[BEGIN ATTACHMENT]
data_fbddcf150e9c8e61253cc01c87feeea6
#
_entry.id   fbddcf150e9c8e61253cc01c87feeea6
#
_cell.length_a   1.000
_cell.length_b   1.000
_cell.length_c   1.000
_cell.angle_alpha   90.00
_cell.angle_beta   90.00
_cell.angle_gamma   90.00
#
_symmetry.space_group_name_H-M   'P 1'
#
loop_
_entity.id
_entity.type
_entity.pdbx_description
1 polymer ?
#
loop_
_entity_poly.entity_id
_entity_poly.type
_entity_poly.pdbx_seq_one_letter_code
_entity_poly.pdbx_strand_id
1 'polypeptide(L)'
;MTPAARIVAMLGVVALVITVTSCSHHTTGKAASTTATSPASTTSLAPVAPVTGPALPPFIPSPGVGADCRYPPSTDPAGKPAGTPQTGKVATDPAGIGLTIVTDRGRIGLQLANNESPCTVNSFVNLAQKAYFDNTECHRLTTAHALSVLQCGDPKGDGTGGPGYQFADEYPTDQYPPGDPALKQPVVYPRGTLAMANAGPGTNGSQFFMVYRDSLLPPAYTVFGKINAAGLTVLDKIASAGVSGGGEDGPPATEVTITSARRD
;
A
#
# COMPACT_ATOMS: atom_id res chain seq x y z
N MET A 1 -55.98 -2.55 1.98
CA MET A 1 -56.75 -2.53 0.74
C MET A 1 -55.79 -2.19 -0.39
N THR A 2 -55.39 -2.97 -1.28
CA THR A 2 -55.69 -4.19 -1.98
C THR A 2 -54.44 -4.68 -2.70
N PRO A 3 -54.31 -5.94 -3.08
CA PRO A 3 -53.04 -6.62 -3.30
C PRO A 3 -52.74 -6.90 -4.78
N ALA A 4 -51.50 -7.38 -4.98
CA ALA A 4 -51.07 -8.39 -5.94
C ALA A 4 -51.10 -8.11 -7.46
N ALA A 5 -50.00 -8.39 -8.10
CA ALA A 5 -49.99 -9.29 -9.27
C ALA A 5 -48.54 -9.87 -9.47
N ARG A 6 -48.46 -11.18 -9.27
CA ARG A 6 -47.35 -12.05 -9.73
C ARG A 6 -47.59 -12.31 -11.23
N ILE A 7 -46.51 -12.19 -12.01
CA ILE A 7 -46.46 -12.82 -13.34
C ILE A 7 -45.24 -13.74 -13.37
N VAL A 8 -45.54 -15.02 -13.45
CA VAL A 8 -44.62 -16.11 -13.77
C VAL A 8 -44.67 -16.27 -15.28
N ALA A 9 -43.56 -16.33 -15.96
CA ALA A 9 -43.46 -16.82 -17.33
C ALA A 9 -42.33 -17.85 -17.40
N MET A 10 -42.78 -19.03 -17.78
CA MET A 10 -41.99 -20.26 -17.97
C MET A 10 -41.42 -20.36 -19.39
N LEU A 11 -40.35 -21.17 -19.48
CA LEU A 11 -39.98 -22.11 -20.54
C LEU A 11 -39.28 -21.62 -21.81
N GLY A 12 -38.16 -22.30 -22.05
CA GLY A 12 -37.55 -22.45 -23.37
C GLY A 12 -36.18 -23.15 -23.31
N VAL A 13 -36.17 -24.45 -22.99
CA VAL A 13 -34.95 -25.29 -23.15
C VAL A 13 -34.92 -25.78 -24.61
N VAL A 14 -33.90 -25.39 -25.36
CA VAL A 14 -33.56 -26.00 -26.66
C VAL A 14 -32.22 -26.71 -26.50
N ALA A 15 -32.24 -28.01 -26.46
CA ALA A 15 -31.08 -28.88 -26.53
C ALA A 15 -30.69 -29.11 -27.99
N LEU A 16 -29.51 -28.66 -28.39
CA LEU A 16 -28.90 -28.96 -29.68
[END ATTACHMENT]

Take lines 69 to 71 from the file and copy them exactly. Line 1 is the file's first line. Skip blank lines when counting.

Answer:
C VAL A 13 -34.92 -25.78 -24.61
N VAL A 14 -33.90 -25.39 -25.36
CA VAL A 14 -33.56 -26.00 -26.66